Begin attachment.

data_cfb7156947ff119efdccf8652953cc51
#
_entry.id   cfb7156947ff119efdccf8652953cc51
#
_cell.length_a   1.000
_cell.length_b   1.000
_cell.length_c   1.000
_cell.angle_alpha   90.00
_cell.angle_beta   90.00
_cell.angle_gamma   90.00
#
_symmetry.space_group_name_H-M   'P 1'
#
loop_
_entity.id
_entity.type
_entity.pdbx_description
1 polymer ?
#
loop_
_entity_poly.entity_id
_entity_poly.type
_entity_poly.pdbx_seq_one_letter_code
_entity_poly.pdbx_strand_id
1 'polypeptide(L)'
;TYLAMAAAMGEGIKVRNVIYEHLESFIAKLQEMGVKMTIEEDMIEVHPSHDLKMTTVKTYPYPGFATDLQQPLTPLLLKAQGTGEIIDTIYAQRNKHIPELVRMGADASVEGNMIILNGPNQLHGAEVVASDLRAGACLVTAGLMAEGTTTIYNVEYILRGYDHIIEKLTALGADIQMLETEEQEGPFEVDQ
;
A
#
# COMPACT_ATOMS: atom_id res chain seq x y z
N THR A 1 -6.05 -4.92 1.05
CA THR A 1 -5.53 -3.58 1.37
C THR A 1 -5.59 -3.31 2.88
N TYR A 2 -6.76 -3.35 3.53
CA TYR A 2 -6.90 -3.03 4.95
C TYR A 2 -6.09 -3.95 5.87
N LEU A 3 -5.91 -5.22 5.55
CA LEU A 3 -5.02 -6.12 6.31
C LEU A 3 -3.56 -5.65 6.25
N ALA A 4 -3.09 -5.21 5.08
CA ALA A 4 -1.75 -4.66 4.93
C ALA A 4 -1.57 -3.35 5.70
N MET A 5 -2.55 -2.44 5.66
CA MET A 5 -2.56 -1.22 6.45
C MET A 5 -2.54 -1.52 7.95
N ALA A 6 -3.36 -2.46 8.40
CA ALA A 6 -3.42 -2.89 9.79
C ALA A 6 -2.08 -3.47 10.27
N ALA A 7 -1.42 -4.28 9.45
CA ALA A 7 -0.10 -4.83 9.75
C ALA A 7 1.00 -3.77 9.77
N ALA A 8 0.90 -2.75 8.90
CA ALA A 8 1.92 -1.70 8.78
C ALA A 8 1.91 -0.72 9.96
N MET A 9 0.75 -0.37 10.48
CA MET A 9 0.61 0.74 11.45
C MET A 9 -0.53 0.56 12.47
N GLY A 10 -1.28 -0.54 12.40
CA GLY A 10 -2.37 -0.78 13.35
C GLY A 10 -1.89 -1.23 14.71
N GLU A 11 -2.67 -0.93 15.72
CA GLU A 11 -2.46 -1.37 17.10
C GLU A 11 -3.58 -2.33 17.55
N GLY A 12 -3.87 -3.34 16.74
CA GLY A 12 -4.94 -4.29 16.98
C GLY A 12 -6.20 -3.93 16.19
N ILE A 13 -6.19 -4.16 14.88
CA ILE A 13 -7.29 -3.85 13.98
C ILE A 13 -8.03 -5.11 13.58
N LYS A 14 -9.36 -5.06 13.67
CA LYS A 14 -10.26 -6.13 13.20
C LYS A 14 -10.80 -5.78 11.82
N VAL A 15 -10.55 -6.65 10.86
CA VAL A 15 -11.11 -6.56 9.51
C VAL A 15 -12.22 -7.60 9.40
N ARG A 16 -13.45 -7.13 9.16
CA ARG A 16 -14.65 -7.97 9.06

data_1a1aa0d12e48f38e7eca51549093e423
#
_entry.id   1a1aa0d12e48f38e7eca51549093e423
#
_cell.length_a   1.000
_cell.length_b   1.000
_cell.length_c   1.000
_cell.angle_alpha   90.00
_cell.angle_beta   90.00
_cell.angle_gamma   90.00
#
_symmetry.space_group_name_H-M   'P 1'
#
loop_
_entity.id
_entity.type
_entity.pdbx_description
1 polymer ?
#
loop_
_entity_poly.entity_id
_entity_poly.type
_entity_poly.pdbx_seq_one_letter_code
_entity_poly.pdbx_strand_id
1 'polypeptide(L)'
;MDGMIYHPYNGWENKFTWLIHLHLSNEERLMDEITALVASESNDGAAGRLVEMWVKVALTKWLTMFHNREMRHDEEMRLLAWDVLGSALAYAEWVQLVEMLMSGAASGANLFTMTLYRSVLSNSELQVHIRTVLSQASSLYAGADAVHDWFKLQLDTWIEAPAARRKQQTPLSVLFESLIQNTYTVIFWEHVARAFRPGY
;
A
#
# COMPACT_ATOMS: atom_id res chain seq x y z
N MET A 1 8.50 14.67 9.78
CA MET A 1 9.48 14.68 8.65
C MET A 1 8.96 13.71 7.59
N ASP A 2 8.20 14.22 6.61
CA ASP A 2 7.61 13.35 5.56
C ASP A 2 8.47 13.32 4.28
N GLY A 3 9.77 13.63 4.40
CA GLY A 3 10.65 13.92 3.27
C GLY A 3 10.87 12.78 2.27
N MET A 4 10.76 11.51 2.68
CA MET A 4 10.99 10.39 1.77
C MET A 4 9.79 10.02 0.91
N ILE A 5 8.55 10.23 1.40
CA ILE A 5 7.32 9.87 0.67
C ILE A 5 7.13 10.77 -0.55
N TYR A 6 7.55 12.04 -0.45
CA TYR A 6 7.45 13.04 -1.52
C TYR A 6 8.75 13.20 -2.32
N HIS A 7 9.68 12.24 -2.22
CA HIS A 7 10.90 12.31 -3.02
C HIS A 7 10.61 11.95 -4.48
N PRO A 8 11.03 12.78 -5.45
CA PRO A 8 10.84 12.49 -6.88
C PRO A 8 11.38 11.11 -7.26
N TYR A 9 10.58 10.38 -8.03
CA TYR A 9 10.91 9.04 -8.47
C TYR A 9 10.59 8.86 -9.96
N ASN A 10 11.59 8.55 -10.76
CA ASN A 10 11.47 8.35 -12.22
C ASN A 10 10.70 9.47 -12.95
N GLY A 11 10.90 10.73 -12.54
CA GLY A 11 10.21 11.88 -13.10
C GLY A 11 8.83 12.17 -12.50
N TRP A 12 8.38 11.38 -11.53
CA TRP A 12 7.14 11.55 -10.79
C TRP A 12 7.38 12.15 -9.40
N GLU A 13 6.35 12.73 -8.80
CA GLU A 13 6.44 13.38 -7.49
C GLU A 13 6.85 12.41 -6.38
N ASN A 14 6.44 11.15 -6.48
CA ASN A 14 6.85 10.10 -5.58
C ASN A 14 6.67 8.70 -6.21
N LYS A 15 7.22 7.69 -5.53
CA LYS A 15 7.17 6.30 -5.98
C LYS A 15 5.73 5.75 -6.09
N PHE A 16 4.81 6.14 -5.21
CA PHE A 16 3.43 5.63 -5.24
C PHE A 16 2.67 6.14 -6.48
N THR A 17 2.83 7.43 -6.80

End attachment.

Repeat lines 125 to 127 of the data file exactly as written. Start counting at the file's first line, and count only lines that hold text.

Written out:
C TYR A 6 8.75 13.20 -2.32
N HIS A 7 9.68 12.24 -2.22
CA HIS A 7 10.90 12.31 -3.02